WASHINGTON — The U.S. isn't doing enough to stop the Islamic State group from using the internet to spread its propaganda and recruit new members, former CIA Director David Petraeus told lawmakers Wednesday.
Testifying before the House Armed Services Committee, Petraeus, a retired Army general, said so-called counter-messaging initiatives are inadequate and urged a greater collaboration with the private sector similar to the effort to block child pornography from being peddled online. He did not mention any specific programs.
The remarks from Petraeus came a day after The Associated Press published an investigation that found a counter-propaganda program aimed at thwarting the Islamic State group's use of social media for recruiting is plagued by incompetence, cronyism and skewed data.
The program, known as WebOps, is run by defense contractors at U.S. Central Command in Tampa, Florida.
A command spokesman declined repeated requests for information about WebOps and has not commented on AP's investigation.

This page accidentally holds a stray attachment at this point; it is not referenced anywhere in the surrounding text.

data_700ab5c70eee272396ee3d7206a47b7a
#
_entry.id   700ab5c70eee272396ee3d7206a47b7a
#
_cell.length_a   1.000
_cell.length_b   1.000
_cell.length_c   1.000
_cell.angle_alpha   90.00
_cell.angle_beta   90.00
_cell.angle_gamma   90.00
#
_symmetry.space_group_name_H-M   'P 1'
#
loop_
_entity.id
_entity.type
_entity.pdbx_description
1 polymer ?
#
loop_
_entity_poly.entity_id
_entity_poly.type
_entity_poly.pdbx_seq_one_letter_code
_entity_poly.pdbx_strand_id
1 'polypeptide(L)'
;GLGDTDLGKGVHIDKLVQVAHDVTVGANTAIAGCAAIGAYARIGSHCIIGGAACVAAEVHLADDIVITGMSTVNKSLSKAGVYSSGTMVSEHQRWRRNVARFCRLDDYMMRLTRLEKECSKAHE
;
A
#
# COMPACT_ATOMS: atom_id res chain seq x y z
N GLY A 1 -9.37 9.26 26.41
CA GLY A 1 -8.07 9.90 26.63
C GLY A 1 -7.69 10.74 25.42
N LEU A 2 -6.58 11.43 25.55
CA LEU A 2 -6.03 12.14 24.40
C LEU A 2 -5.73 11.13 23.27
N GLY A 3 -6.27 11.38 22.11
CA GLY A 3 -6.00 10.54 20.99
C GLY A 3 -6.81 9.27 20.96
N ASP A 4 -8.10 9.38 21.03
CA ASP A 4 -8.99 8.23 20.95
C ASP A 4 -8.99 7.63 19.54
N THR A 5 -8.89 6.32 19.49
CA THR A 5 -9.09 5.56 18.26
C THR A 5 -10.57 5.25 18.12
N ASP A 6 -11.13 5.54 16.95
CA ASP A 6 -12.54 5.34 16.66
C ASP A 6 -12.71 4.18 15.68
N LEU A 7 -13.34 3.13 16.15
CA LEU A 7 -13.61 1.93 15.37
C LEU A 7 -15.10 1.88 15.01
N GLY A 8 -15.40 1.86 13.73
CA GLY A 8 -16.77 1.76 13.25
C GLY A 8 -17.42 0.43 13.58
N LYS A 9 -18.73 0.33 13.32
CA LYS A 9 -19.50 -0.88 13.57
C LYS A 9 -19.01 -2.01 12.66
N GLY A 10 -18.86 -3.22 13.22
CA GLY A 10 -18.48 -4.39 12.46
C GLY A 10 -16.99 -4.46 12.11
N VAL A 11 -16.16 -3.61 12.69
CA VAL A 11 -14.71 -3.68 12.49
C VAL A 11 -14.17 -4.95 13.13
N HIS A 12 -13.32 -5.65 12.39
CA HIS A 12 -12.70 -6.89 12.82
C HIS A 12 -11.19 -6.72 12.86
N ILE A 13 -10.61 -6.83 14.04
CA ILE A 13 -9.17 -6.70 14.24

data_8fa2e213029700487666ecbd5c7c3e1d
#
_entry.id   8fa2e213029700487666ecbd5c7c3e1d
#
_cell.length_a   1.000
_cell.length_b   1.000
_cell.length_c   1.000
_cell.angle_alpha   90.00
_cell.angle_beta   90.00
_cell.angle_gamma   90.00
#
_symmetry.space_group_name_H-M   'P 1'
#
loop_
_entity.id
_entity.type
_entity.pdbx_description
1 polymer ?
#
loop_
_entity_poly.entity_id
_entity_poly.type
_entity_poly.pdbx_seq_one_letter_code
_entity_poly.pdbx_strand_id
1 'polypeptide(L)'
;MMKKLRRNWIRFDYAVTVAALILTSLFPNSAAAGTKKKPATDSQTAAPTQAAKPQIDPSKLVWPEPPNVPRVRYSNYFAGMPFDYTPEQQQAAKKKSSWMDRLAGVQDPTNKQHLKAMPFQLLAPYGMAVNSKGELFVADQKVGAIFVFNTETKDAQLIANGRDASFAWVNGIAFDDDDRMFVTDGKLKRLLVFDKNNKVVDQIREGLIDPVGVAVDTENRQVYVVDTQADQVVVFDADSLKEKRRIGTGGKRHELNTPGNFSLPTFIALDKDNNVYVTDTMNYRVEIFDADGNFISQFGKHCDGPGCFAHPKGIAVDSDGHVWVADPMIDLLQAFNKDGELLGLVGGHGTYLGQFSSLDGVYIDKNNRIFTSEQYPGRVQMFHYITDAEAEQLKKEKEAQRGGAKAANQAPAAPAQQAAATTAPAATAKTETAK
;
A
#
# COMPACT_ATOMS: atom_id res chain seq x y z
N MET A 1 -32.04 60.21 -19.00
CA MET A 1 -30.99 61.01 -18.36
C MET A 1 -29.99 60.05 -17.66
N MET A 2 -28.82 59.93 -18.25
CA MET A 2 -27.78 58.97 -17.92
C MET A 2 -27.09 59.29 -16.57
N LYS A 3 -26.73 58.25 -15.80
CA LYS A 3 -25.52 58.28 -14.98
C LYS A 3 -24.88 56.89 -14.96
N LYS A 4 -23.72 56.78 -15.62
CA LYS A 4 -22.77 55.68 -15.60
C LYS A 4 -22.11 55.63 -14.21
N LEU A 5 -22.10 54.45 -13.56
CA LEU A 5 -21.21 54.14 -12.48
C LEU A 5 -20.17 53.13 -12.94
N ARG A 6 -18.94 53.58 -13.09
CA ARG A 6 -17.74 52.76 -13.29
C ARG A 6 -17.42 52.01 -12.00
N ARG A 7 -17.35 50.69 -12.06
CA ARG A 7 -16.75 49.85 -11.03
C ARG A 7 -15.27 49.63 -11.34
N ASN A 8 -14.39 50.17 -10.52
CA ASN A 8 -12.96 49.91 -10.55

Petraeus, who served as the top officer at Central Command from 2008 to 2010, said in response to a question from Rep. Trent Franks, R-Ariz., that he understands the challenge of preventing extremists from using the internet and social media.
But he said "as close as we can get to a solution is going to come from much greater partnerships with the internet service providers and those who oversee the social media platforms that are so important in enabling Islamic extremists to communicate, proselytize, to share tactics, techniques and procedures, (and) to issue orders."
Petraeus said advanced technologies such as machine learning and artificial intelligence present a greater opportunity to identify specific people and shut down the extremists. He said he's had preliminary conversations with Google chairman Eric Schmidt and Jared Cohen, the founder and president of Jigsaw.
WebOps relies on dozens of Arabic-speaking analysts who scour Twitter and other social media platforms for people whose postings suggest they are vulnerable to the Islamic State's siren call. Using fictitious identities, the civilian analysts then reach out to these potential recruits and urge them not to join the extremists.